Writers Nick Damici and Jim Mickle (who directs) bring us a seemingly strange hybrid of moods and genres in the engrossing thriller Cold in July. Despite the tectonic shifts in the narrative and style, each character's innate moral compass leads them into a maelstrom of seeking justice out of darkness.
Set in 1989, Richard (Michael C. Hall) is awoken by his wife Ann (Vinessa Shaw) during a home invasion. Fearful for the family, especially his young son Jordan he grabs his gun and confronts the thief. In a moment of panic he pulls the trigger and kills the burglar. He's told that the man he took down was not only a convicted felon, but the son of a convicted felon (Sam Shepard), who is out on parole. Russel (Shepard), devastated by his son's murder begins to torment Richard and his family. In a strange turn of events Russel is apprehended and left for dead. Richard makes the choice to save Russel and start digging into the events that set them on a collision course.
Writers Damici and Mickle get to explore several genres at once with Cold in July. The beginning of a film is a cold, almost supernatural thriller. Home invasion, self-defence shooting and the subsequent plague of Russel plays like a haunting. Once Richard rescues Russel from a mortal situation it evokes the feeling of a kidnapping film, with the exception that the kidnapper (Richard) handles his captive (Russel) like he's handling a viper. As Jim Bob (Don Johnson) enters proceedings it becomes a southern noir. Damici and Mickle anchor the narrative trajectory to their characters' identifiable moral codes. For Richard it's more measured, pragmatic sense of right, for Russel it is a kind of primitive 'eye for an eye' moral currency and finally, despite being an outward capitalist it's Jim Bob's word that denotes value.
Mickle's directorial style adjusts for the different segments of the feature. Shepard is shot to look like towering giant, casting a shadow over Richard's life. The setting; grizzled, earth covered backwater cabins and low lying fog that amplifies the light to a blinding glare; only serves to enhance the polarity of the situation. Mickle feels like he's modelled his depiction of violence somewhere between Goodfellas and Straw Dogs; stylish but bone crunching. The gusts of synthesised John Carpenter influenced score foreshadow action that's about to come, or reinforce the tempo of activity.
Hall is a tremendous acting talent. It's so wonderful to see him shed all traces of Dexter; assertion, apathy, steadiness; from his characterisation of Richard. He's able to explore a man whose nerves make his hands shake, whose mind is disturbed by dark recesses of his imagination and finally a man who is beguiled by his morality. Shepard's Russel is a stone cold killer. He's got an unearthly resolve to avenge his son and begins to haunt Richard's life like a demon. As the revelations tumble in and he commits to taking justice into his own hands he becomes less a character and more like a reaper. Finally Johnson's late 80s private detective Jim Bob is just an absolute treat to watch. Johnson is built to play this role after decades of Miami Vice and Nash Bridges. He's got a swagger and bravado that allows him to charm your pants off while being a total scoundrel. Everything from his hat to his 80s mobile phone just screams excess. There's also a weird synergy between the trio of characters Richard, Russel and Jim Bob that harkens back to the great male movie trios: Han, Luke and Obi Wan or Quint, Brodie and Hooper.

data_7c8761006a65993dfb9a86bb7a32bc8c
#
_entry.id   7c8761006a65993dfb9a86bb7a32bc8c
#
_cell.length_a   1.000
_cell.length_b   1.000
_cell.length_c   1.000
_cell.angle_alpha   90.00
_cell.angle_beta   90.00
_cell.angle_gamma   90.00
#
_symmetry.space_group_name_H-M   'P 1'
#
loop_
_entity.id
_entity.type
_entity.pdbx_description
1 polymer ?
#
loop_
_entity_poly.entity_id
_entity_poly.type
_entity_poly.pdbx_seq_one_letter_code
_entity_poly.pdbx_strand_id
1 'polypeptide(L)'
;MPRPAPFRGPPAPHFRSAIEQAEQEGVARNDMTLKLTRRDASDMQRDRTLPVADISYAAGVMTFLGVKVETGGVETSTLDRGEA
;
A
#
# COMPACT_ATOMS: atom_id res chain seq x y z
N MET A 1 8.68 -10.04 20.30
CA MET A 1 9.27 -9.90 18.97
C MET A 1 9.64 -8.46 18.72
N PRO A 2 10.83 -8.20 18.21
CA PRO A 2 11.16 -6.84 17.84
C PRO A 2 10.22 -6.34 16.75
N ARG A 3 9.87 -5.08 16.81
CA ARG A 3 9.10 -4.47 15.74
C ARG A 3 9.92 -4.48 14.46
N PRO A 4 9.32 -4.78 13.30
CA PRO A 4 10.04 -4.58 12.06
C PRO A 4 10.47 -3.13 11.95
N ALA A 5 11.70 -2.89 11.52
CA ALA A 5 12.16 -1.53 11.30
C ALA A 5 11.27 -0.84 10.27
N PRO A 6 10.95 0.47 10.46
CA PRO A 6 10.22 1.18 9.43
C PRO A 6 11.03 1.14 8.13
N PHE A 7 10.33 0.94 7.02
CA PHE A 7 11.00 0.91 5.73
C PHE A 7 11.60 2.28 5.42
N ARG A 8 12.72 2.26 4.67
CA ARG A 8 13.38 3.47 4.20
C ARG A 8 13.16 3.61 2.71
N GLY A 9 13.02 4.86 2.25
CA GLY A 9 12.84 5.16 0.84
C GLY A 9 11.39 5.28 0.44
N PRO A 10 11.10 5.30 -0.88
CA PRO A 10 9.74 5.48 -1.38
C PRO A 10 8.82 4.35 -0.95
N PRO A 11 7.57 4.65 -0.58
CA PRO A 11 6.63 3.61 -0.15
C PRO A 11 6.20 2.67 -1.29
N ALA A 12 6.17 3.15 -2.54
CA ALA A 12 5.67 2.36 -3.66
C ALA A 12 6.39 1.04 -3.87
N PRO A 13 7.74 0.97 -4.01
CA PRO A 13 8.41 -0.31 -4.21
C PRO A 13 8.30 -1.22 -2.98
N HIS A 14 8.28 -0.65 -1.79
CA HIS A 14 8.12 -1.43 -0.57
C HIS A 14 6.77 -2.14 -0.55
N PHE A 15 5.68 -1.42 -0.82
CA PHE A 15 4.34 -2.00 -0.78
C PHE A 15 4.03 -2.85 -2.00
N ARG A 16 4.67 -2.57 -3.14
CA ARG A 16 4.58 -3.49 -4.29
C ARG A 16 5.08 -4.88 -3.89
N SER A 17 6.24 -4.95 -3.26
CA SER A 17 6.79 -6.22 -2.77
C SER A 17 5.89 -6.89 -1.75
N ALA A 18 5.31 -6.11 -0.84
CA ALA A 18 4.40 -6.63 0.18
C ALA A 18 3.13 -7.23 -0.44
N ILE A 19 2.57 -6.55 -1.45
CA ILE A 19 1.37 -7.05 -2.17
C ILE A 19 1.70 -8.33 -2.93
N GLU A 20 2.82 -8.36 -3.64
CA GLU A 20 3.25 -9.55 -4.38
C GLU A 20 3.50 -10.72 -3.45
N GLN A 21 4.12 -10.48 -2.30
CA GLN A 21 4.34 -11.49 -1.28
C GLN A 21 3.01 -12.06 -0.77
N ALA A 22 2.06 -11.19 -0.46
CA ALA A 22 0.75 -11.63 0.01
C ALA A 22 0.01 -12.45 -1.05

Cold in July is sumptuous dark fable about duty, filled with outstanding performances and energised by an amazing score. It's the kind of strange ride that requires you to surrender.
[rating=3] and a half
Blake Howard - follow Blake on Twitter here: @blakeisbatman and listen to legacy audio reviews on That Movie Show 2UE here or on top-rating film podcast Pod Save Our Screen, available now on iTunes.
Directed by: Jim Mickle Written by: Nick Damici and Jim Mickle (based on the novel by Joe R. Lansdale) Starring: Michael C Hall, Sam Shepard, Don Johnson, Nick Damici, Vinessa Shaw, Wyatt Russell
MH: Richard SS: Russel DJ: Jim Bob ND: Ray Price VS: Ann Dane
Blake Howard is a writer, a podcaster, the editor-in-chief & co-founder of Australian film blog Graffiti With Punctuation. Beginning his criticism APPRENTICESHIP as co-host of That Movie Show 2UE, Blake is now a member of the prestigious Online Film Critic Society, sways the Tomato Meter with Rotten Tomatoes approved reviews. See his articulated words and shrieks (mostly) here at Graffitiwithpunctuation.com and with DarkHorizons.com & 2SER Sydney weekly on Gaggle of Geeks.